Staff Publications

Staff Publications

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    'Staff publications' is the digital repository of Wageningen University & Research

    'Staff publications' contains references to publications authored by Wageningen University staff from 1976 onward.

    Publications authored by the staff of the Research Institutes are available from 1995 onwards.

    Full text documents are added when available. The database is updated daily and currently holds about 240,000 items, of which 72,000 in open access.

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Record number 509239
Title Breaking down barriers: construction of a hybrid heterochiral membrane
Author(s) Siliakus, Melvin
Source Wageningen University. Promotor(en): John van der Oost, co-promotor(en): Servé Kengen. - Wageningen : Wageningen University - ISBN 9789462579293 - 237
Department(s) Microbiology
VLAG
Publication type Dissertation, internally prepared
Publication year 2016
Keyword(s) membranes - engineering - escherichia coli - fatty acids - isoprenoids - archaea - thermococcus kodakarensis - polymerase chain reaction - gene knock-out - dna modification - membranen - engineering - escherichia coli - vetzuren - isoprenoïden - archaea - thermococcus kodakarensis - polymerase-kettingreactie - inactivering van genen - dna-modificatie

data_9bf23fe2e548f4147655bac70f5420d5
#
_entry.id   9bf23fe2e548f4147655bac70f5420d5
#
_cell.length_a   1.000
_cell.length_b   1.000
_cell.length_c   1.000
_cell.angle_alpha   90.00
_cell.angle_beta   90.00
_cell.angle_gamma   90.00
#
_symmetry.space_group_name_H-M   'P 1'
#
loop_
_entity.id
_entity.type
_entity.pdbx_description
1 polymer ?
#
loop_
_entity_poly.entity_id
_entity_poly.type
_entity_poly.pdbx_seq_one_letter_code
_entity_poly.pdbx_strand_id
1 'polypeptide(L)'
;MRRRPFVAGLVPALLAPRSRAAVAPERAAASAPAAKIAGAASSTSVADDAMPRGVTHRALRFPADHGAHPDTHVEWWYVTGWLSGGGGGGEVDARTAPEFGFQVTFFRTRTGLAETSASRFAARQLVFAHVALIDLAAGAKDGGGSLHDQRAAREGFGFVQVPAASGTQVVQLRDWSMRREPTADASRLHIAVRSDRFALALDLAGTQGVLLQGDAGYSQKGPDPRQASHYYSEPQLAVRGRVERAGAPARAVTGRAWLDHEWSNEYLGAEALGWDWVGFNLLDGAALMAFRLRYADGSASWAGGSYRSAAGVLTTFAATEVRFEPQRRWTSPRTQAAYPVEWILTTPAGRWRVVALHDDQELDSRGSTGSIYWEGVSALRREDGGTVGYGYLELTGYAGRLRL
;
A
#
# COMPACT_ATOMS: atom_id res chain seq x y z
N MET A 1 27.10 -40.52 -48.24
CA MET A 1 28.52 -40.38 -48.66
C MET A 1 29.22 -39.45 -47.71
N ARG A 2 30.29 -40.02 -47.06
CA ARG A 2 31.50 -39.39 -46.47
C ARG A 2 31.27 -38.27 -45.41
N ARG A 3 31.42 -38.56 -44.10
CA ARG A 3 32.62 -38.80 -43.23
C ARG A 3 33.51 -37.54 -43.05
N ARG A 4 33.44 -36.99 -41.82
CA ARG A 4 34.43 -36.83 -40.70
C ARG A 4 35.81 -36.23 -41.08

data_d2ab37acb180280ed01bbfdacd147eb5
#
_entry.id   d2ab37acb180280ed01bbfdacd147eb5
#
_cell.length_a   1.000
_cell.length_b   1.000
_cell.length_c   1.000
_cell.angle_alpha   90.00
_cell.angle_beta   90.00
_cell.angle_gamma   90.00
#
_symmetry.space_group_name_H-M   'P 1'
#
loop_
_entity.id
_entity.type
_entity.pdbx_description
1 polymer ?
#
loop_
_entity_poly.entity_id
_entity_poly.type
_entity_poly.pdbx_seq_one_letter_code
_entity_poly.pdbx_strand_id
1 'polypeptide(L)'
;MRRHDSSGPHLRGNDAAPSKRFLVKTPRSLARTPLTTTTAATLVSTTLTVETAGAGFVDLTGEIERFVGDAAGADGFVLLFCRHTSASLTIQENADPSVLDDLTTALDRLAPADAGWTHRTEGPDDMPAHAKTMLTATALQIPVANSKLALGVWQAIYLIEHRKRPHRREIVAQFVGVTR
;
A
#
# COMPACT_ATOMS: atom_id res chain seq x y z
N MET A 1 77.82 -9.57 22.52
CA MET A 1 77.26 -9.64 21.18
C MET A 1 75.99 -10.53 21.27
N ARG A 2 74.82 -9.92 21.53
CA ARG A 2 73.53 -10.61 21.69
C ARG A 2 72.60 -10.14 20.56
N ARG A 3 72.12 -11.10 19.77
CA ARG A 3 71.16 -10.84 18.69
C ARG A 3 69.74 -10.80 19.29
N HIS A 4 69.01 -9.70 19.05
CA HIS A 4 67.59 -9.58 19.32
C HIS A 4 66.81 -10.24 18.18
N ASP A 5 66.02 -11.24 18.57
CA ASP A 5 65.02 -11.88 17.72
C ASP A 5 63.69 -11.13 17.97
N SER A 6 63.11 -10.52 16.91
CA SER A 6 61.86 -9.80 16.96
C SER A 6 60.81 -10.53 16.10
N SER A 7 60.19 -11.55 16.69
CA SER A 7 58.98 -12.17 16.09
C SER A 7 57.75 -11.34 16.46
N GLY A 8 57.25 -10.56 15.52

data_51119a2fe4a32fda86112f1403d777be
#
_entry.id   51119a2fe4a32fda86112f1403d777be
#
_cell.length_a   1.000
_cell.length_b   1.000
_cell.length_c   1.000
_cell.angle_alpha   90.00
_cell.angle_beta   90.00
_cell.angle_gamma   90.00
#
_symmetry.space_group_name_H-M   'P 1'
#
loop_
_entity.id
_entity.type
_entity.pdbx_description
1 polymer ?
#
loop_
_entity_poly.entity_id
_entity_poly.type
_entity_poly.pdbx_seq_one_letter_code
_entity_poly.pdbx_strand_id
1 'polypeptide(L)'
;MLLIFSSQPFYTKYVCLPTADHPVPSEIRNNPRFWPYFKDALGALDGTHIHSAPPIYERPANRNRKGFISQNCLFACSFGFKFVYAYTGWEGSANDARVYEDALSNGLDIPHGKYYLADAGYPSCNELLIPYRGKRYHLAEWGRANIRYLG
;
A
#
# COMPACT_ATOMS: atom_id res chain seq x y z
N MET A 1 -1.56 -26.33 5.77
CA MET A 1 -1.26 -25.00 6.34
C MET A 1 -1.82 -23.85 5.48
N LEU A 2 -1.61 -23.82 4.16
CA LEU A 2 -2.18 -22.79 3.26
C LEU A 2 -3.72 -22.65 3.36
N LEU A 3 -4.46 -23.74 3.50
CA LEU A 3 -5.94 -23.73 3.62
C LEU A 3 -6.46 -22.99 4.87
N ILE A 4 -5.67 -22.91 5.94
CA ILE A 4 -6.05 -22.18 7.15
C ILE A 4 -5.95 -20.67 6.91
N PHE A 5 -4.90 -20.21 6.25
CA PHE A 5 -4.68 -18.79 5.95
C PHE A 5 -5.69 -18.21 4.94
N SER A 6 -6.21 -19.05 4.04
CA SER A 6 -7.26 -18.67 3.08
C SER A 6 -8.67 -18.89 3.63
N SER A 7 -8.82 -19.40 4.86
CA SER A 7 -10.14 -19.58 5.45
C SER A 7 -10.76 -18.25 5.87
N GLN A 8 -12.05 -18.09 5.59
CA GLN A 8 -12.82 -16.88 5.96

Categories Microbiology (General)
Abstract

Because of a chemical disparity between Archaeal and Bacterial membrane-lipids, these organisms thrive under distinct environmental conditions. Archaea are generally more resistant to extreme habitats like low pH, high temperature or presence of solvents. It has therefore long been hypothesized that the archaeal lipids provide archaeal cells with a higher robustness than bacterial lipids do for Bacteria. A recent study in which bacterial and archaeal lipids were mixed to form hybrid vesicles “lipid enclosed round structures”, for instance showed a higher temperature dependent stability than either the bacterial or archaeal lipid vesicles separately. In the present study, we therefore introduced the enzymatic machinery for assembly of archaeal lipids into the bacterium Escherichia coli. This engineering led to cells with a mixed membrane at a surprisingly high amount of 28% archaeal lipids. Although the intervention led to severe morphological malformations, the cells indeed showed an increased robustness to extreme cold and butanol.

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